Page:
It's About That Time We Stop Treating Coaches' Halftime Interviews As If They Are Anything Other Than Empty Air-Filler
I'm chalking up this ridiculously inconsequential disagreement between Buster Olney and an otherwise unknown college basketball recruiting analyst to miscommunication. Not to suggest that someone who makes their living covering baseball is speaking an entirely different language as someone who keeps close tabs on what matters to most to prospective college basketball players, but - at the very least - they are working in very different dialects.
Buster Olney is entitled to his opinion, but I just have a hard time believing that it's not highly influenced by what he's encountered in his own field. For one, almost everyone is guilty of applying personal experience to their point of view. More importantly, however, communicating with Managers whose lack of a second-to-second emotional investment in a slow, methodical chess match of a sport allows them open up to analysts between the chewing of sunflower seeds mid-game is the only thing that explains his lack of sympathy to Chris Mack's circumstance. Surely Louisville's coach could've, and admittedly should've, given a more gracious answer to a sideline reporter who was put in the impossible and unforgiving position of squeezing water out of rock...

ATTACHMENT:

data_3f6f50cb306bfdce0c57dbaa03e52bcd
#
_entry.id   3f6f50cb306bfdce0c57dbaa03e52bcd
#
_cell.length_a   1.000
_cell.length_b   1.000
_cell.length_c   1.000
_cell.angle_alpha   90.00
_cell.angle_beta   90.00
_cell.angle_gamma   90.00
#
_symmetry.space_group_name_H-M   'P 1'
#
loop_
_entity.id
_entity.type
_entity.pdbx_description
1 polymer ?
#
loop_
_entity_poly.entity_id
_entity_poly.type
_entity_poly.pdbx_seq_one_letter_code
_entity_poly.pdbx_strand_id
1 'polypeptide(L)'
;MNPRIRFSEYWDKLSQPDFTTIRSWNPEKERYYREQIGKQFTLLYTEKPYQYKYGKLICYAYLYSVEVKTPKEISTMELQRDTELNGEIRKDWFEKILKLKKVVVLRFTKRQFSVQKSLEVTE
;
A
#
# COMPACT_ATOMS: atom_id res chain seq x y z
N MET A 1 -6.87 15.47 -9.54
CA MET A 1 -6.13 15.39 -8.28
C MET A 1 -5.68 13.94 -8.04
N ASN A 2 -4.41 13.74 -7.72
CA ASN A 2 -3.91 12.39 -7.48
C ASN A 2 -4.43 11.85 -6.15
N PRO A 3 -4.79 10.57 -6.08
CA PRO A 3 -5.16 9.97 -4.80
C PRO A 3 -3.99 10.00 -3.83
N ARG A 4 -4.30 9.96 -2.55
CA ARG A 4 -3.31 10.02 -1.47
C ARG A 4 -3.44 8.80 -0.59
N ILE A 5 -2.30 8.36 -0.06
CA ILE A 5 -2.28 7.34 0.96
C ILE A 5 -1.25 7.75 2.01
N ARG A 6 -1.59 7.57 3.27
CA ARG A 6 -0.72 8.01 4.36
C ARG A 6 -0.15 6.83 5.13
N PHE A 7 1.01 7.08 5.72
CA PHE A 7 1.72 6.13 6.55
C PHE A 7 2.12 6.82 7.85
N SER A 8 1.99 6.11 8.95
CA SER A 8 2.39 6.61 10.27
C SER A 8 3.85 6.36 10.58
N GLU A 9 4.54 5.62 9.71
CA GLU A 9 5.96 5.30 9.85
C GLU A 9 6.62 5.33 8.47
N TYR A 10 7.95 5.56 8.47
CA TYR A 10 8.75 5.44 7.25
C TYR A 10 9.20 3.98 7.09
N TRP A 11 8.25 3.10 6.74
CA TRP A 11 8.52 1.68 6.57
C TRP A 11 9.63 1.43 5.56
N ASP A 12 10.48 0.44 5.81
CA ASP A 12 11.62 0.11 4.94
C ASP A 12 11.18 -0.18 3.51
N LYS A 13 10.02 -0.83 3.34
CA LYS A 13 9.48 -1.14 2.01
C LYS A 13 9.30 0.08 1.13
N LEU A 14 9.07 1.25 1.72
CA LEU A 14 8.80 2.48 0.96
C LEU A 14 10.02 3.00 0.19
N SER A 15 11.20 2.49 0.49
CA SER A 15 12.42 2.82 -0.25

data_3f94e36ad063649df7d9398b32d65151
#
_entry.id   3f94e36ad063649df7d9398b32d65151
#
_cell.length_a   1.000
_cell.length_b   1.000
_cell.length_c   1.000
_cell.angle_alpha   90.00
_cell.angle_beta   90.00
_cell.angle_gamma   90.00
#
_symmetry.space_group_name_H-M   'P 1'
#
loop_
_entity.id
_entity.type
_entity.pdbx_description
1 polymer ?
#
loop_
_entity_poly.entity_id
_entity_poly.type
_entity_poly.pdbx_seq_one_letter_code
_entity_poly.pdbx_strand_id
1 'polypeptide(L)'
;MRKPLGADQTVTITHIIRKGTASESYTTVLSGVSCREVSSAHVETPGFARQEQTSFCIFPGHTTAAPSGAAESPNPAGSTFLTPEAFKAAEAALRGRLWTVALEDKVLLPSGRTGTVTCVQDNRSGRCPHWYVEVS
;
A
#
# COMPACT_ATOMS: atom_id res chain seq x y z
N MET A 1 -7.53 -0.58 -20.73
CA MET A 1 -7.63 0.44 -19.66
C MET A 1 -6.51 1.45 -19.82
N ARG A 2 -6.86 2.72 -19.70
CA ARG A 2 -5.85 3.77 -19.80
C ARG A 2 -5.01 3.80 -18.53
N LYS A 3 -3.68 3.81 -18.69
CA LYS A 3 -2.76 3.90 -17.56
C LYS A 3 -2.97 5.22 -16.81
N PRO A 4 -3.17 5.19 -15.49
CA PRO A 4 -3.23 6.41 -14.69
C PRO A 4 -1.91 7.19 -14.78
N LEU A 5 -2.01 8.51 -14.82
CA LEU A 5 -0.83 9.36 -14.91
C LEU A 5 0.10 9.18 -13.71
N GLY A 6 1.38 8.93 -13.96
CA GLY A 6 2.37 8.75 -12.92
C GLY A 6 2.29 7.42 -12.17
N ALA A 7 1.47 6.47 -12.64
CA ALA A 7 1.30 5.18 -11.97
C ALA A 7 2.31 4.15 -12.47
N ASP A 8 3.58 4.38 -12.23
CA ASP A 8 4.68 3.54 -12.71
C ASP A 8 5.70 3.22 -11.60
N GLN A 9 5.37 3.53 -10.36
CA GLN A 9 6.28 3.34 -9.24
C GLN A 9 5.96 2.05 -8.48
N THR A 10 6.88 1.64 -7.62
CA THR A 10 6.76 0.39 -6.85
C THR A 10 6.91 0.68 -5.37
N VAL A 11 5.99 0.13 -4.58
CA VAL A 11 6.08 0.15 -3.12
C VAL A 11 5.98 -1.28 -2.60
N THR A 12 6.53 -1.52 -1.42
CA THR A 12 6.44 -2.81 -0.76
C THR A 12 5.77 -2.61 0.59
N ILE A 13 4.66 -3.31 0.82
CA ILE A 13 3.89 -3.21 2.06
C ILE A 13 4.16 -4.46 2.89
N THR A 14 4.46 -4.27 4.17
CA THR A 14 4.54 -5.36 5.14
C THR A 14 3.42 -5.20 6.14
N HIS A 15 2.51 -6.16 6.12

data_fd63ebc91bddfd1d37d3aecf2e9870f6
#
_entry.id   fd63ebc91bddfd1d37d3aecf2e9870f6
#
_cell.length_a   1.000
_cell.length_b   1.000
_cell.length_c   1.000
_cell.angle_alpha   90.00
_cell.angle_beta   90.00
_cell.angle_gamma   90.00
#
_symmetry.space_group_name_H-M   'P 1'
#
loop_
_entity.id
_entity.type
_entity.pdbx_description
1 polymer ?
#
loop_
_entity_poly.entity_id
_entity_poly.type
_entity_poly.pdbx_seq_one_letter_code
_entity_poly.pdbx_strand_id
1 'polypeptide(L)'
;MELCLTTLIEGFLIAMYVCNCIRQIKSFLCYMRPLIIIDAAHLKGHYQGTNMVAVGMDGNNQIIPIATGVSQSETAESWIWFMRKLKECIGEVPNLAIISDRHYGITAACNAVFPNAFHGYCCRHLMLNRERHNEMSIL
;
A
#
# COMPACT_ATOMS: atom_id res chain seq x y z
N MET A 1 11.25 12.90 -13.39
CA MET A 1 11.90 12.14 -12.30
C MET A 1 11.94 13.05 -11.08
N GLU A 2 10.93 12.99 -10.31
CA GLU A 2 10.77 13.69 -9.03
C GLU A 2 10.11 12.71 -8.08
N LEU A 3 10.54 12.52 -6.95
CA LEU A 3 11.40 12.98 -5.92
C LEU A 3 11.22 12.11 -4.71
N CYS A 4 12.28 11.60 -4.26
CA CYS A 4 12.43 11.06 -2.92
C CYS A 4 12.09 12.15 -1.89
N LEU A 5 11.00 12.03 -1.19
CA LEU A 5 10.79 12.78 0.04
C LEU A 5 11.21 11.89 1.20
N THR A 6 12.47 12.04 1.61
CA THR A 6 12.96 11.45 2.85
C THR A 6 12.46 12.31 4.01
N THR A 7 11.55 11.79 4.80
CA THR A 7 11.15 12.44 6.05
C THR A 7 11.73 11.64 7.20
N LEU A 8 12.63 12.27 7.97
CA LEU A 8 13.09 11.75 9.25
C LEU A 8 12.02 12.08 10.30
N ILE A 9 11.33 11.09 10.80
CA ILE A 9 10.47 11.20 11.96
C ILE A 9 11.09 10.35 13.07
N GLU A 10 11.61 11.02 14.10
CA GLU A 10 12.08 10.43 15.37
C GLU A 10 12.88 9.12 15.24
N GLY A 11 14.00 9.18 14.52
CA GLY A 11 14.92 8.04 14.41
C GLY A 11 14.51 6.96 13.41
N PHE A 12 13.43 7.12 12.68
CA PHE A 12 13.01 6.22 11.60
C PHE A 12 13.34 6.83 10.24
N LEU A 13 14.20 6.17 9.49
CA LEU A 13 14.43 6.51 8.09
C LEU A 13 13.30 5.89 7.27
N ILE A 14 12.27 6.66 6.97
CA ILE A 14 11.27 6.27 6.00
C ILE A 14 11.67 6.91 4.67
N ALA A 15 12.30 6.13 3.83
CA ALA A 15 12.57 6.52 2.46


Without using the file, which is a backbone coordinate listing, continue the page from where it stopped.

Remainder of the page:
However, to not take into account the anxiety/adrenaline build-up that comes as a result of the constant and closely supervised back-and-forth of a college basketball game, never mind one played against another nationally ranked team, reeks of being biased by baseball.
To Buster Olney's point, whether it's John Calipari generously breaking down the performance of each one of his NBA-caliber talents or Chris Mack being curt in cutting off to the locker room, no one really gives a damn about the inherently rushed and unproductive practice of giving mid-game interviews to those who have more important things on their mind. Not me, not you, and most certainly not 17-18 year olds who are in the process of making the potential life-changing decision of where to best further their basketball career. Chris Mack was guilty of being a bit of a dick, but he wasn't guilty of ruining his program's reputation or wrecking his recruiting pitch by running off to the locker room to...god forbid...actually coach his players.